Clarice Episode 4 Review: You Can’t Rule Me

The ViCAP unit dodges a bullet while Clarice takes a dive in episode 4, “You Can’t Rule Me.”

Michael Cudlitz on Clarice episode 4
Photo: CBS

This Clarice review contains spoilers.

Clarice Episode 4

Clarice, episode 4, “You Can’t Rule Me,” is a misnomer. Unlike its source material, The Silence of the Lambs, it plays by a lot of rules. Agent Clarice Starling (Rebecca Breeds), and the ViCAP unit she works at under Deputy Assistant Attorney General Paul Krendler (Michael Cudlitz) are under investigation for a regulation infraction. A witness died on their watch. The thing which raises the episode, however, is something we didn’t see coming, though it follows the rules.

Right after the spiel about what happened previously on Clarice, the head investigating agent, Krendler’s Bureau rival, SA Anthony Herman (David Hewlett), goes through it again in the form of an accusation. To hammer the point home, autopsy scenes are intercut where we can see and, much more importantly, hear limbs being sawed through. It’s an effective opening which brings a very dark tone to brightly lit proceedings.

Herman is playing the dual role of good cop and bad cop in the questionings. This ultimately makes for some surprising comic relief, as he goes from angrily laying out the plot to cajoling Clarice to screaming at Agent Esquivel (Lucca De Oliveira) by way of hello. It’s enough to give you whiplash. Herman is very transparent about his motives, more so when he tries to cover them up. He offers Clarice better working conditions, but only conditionally. Herman does succeed in putting a wedge between her relationship with Ardelia Mapp (Devyn Tyler). The agent was pulled out of the cold case division and is now investigating her own roommate. The grossly transparent Herman wants everyone to know. He does it publicly, and privately, even telling Krendler, “Let me be clear, Paul, I’m taking you down for this.”

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But the rift between Mapp and Starling is actually revealing because it’s the first time the title character is called out for something she’s guilty of, self-centeredness. Ardelia complains about how Starling is compromising her as an investigator because she’s her roommate, and also for using her the same way everyone is apparently using Starling. Clarice keeps stepping on Ardelia’s toes because she likes her shoes. When the big come-uppance comes, however, Ardelia throws back all Starling’s teary-eyed mea culpas with a call for her to do the work. The FBI come across like drones. Ardelia’s attempts to distance herself from all other officers, including turning down an invitation to a meeting of Black agents, only tend to sideline her to the role of another wrench in the machine. Every aspect of the series must put the squeeze on Starling.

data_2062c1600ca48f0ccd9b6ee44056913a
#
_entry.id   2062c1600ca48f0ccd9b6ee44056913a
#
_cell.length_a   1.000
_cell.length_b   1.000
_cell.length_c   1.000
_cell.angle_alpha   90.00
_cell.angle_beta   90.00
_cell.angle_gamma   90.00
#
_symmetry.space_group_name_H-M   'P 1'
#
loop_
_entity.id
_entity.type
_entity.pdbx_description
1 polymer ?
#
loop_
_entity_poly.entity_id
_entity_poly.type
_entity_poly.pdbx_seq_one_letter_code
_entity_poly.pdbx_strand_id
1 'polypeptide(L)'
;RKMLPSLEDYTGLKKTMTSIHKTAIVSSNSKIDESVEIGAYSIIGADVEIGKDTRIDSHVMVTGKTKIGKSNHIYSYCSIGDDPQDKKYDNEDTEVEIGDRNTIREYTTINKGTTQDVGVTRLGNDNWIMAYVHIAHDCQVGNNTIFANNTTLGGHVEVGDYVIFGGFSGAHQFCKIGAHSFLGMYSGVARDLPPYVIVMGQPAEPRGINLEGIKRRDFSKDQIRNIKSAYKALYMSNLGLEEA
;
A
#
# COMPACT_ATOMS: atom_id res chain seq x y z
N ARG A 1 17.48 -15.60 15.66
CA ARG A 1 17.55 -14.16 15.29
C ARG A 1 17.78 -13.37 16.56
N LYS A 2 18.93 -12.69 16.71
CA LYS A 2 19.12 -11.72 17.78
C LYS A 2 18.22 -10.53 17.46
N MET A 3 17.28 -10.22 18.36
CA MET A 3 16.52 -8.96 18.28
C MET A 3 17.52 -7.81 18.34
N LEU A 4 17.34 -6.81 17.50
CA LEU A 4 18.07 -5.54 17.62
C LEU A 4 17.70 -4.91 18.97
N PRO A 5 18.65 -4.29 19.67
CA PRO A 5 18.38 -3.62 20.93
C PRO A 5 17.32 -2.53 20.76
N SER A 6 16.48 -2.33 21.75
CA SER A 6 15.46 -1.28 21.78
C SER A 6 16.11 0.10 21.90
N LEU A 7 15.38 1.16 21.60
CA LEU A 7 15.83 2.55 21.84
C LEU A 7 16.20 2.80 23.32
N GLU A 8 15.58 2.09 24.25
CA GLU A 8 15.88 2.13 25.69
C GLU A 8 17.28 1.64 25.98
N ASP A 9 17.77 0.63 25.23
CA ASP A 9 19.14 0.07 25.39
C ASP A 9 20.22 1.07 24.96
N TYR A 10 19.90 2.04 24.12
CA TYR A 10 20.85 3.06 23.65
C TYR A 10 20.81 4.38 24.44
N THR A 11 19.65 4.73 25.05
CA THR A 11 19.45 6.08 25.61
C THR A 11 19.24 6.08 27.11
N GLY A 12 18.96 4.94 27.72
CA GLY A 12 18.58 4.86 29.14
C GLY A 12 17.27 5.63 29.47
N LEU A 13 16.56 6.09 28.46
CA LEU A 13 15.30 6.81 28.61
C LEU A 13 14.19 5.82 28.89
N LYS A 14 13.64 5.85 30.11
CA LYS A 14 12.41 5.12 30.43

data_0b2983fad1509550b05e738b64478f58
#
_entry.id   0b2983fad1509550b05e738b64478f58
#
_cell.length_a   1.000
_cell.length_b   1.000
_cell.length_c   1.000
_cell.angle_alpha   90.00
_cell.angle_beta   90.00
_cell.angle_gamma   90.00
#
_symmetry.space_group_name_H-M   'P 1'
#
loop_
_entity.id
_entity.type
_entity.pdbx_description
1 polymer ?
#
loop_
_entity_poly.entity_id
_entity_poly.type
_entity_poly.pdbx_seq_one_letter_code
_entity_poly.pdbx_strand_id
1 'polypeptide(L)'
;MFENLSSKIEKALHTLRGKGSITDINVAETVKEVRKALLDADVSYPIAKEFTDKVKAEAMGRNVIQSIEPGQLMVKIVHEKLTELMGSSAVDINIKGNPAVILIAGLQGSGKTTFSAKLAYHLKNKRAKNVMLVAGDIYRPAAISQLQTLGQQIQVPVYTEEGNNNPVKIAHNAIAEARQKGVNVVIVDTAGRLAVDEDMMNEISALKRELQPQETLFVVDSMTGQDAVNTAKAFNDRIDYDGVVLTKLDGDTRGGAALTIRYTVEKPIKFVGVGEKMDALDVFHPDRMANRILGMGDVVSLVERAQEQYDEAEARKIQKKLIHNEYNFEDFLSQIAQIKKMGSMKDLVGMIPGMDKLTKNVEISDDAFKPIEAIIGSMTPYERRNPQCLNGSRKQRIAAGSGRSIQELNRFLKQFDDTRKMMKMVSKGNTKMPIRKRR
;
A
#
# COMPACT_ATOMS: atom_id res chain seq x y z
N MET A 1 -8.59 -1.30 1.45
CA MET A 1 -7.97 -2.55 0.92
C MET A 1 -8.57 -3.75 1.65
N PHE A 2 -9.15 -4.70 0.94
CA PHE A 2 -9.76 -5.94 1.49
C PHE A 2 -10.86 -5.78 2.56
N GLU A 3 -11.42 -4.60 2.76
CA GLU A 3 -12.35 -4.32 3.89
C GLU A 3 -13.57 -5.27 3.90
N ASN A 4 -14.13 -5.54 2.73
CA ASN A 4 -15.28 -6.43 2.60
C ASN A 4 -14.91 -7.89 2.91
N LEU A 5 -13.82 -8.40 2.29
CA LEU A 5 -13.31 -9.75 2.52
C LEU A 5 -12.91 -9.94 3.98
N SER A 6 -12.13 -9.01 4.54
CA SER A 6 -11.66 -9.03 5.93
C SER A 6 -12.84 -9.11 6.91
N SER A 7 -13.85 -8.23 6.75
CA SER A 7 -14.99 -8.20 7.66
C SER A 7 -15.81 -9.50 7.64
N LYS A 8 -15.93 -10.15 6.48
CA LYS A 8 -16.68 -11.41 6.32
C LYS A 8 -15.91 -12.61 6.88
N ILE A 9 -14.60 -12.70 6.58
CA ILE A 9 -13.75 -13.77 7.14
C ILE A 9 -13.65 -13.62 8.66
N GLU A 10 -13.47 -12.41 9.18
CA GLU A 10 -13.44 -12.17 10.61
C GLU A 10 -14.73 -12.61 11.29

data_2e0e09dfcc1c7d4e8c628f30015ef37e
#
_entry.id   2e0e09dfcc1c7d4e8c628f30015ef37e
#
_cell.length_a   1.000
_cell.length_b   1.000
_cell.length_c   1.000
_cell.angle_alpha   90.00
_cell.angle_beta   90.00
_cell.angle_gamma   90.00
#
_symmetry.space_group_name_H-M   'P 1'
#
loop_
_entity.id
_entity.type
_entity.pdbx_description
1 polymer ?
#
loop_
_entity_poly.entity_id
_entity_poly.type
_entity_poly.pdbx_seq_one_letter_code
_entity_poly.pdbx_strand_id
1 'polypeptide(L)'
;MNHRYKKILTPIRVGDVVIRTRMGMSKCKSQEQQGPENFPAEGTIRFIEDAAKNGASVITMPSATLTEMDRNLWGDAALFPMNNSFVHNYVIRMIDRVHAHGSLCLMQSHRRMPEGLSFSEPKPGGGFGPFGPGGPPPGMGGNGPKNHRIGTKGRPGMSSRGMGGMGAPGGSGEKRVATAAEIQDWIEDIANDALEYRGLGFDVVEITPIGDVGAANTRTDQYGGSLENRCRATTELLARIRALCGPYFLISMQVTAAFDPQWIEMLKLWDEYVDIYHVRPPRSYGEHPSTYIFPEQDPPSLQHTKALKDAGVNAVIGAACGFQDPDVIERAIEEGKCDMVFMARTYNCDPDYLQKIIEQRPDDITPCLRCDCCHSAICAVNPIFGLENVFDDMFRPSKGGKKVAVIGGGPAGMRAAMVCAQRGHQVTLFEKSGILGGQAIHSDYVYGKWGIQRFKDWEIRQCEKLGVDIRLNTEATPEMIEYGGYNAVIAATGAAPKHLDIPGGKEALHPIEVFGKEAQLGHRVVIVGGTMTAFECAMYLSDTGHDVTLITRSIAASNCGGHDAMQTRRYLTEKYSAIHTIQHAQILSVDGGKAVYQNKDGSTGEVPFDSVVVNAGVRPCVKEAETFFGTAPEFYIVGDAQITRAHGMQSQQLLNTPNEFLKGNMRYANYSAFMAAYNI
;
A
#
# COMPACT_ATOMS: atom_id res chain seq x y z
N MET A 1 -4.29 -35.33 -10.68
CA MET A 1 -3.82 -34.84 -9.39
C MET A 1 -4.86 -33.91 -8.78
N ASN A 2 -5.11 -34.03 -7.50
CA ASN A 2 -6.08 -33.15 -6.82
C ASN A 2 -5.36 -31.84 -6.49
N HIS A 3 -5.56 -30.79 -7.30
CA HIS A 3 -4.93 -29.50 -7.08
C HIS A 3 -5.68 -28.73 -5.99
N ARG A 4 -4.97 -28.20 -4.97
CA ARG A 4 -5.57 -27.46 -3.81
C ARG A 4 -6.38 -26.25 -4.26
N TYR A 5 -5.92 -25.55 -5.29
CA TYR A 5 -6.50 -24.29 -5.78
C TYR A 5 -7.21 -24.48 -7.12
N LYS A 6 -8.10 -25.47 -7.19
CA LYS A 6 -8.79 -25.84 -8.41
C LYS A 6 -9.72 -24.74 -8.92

The cat and mouse game the team plays with the bureau investigators is entertaining. The ViCAP veterans get stuck on phone duty taking complaint calls while the more nimble team members covertly pursue the River Murders case. This is probably the first installment where humor has been so evident. The porn rags found in Agent Clark’s (Nick Sandow) desk are part of his “Spank” magazine collection, which he must buy for the articles because the name is too spot on. He pretends he’s talking with someone who has Hoffa’s body hidden in an apartment. Esquivel’s observation that he’s a mutt – Italian, Brazilian and Cuban – and “two shrugs and an eyebrow is a conversation” is also a small step in the right direction. But the funniest line is probably unintentional. Krendler says some bureau head owes him “a solid,” a line which hasn’t been heard on network TV since The Mod Squad.

For a federal man, Krendler really knows how to throw guilt. He is as manipulative as Herman, and ultimately everyone else on the show. But when Krendler tells Tony Herman he’s a bureaucrat not a cop, you can almost see the perennial desk jockey tear up. He literally backs up as if he’s been socked on the jaw. You would think a federal cop, whatever his position, would be a little tougher.

Again, the investigation on Clarice benefits from too many coincidences. In one scene they are probing, there is one painting hanging off kilter in a room filled with perfectly hung frames. This, of course, has the missing papers Clarice has been looking for, just like when agent Shaan Tripathi (Kal Penn) looks in the right waste paper baskets while puttering around the newspaper offices. He also happens on methyl iodide, the chemical neurotoxin used to assassinate the suspect which spurred the bureau investigation. Even Clarice gives a suspicious look by the time we get to that discovery. Some of the ease by which these gifts are uncovered are by design, which we find out after a coroner’s report clears the ViCAP team right before they realize they’ve lost their star member.

While Clarice is tracking down the lead physician for the whistleblower’s clinical trial, she comes upon the caregiver’s twin. This leads to the unexpected twist at the episode’s end. After the steady buildup of bureaucratic claustrophobia, the anesthesia which drops Clarice into the final danger is less a cliffhanger than it is a relief. Maybe Clarice will finally move into Silence of the Lambs territory, after all.

Clarice airs Thursdays at 10 p.m. on CBS.

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